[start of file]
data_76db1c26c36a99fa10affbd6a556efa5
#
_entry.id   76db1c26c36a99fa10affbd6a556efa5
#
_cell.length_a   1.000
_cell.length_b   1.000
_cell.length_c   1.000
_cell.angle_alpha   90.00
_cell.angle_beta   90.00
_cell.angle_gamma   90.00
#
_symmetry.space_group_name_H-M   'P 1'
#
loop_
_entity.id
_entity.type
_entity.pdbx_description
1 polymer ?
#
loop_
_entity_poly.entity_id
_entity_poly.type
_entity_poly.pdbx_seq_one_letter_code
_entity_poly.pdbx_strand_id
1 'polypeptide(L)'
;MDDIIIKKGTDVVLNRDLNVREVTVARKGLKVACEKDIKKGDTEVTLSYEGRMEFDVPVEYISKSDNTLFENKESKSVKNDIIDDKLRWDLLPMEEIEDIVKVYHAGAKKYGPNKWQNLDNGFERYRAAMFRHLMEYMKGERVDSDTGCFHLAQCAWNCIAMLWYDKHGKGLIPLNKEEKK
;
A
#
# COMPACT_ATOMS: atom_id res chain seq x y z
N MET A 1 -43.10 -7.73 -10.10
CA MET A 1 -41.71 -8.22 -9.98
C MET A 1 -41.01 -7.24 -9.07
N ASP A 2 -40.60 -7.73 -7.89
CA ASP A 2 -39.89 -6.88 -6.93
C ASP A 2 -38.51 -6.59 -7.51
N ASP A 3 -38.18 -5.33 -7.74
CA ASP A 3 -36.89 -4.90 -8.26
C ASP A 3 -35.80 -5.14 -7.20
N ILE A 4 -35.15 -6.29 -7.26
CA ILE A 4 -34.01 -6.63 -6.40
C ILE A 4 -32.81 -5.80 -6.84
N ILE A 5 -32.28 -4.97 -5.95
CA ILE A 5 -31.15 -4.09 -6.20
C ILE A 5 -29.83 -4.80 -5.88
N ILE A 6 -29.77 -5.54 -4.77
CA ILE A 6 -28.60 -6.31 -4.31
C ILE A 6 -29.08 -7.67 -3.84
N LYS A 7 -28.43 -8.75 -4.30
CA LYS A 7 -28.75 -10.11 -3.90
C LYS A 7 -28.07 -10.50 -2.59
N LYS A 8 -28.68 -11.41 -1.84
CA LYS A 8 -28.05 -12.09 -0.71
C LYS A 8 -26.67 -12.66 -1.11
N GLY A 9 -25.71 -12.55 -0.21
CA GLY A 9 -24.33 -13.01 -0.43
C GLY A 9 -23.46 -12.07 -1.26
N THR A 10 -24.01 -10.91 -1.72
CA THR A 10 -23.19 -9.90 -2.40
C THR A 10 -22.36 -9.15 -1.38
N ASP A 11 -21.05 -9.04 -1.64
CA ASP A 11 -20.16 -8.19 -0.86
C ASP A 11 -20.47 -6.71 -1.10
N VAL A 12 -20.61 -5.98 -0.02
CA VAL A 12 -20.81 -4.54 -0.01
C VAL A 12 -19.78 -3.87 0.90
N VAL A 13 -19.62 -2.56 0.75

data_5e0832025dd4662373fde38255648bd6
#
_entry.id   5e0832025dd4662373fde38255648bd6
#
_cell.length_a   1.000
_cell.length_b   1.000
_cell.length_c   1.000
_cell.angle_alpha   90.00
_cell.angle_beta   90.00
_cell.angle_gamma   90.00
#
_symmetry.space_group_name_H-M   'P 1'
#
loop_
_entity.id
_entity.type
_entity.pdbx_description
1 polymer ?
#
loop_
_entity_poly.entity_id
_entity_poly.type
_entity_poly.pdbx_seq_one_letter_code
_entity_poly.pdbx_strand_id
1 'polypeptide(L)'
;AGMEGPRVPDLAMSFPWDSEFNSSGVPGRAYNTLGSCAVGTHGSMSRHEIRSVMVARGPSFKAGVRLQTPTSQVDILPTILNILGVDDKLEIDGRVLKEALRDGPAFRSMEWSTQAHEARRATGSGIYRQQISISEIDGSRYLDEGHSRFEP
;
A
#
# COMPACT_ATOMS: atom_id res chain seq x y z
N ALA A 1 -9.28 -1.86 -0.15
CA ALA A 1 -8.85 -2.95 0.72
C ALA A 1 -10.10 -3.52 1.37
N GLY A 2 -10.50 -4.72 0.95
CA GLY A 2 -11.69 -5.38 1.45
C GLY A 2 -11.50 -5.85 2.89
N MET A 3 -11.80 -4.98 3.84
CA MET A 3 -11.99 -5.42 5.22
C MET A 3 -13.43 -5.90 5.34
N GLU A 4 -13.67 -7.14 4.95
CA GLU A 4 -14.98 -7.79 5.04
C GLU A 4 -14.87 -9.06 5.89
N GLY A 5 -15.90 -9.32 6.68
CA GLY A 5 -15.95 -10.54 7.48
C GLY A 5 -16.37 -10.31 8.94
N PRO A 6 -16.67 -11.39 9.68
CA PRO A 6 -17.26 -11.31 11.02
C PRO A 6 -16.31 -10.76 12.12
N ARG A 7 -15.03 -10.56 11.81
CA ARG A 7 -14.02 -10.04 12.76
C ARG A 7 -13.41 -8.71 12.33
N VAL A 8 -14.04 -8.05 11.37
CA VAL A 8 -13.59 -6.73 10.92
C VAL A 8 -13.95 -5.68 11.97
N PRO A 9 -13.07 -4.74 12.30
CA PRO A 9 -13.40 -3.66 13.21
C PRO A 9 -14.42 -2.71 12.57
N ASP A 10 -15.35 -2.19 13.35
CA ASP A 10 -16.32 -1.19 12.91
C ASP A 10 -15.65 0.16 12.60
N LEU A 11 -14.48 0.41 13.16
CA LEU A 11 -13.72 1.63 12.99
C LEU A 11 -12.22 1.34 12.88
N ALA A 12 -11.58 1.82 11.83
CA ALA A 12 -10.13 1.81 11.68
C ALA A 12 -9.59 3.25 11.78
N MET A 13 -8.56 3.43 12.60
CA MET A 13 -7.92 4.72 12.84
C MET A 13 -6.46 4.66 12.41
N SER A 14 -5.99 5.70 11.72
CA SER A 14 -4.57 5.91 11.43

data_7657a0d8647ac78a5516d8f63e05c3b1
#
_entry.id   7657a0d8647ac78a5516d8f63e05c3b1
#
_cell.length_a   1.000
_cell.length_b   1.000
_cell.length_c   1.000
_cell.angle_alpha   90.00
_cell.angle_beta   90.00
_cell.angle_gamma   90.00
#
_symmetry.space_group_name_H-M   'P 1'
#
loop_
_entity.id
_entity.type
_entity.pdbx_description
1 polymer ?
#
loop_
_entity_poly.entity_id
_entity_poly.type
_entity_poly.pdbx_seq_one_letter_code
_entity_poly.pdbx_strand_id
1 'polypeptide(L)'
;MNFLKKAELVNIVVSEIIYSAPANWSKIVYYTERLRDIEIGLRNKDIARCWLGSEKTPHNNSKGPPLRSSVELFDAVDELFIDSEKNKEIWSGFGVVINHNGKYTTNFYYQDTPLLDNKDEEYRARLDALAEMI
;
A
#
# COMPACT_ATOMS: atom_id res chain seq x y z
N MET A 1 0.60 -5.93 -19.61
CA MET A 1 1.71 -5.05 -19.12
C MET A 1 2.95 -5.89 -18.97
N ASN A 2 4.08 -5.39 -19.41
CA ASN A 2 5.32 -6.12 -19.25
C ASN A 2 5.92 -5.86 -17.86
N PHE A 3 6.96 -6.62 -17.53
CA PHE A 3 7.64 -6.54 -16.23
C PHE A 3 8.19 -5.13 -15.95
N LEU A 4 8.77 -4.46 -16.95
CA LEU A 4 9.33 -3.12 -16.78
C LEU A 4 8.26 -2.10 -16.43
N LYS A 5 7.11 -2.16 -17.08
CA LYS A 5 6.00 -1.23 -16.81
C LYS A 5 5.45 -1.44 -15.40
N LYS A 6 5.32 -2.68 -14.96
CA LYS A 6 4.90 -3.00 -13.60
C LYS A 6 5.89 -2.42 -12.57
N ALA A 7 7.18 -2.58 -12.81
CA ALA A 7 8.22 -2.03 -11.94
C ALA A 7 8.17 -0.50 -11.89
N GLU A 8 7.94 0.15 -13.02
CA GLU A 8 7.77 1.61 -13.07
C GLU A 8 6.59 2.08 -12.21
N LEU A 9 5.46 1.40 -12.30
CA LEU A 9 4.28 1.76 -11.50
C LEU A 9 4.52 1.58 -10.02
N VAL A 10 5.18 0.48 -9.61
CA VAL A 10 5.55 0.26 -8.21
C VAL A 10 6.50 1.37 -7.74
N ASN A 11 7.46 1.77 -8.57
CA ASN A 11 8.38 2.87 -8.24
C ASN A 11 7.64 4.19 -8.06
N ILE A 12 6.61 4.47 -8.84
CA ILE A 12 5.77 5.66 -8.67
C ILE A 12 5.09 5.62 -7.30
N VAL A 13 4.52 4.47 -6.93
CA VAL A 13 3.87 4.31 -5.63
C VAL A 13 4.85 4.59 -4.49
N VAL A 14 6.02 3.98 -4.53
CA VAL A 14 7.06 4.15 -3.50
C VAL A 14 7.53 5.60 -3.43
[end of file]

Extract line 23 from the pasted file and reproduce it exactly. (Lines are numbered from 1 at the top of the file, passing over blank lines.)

_entity_poly.pdbx_seq_one_letter_code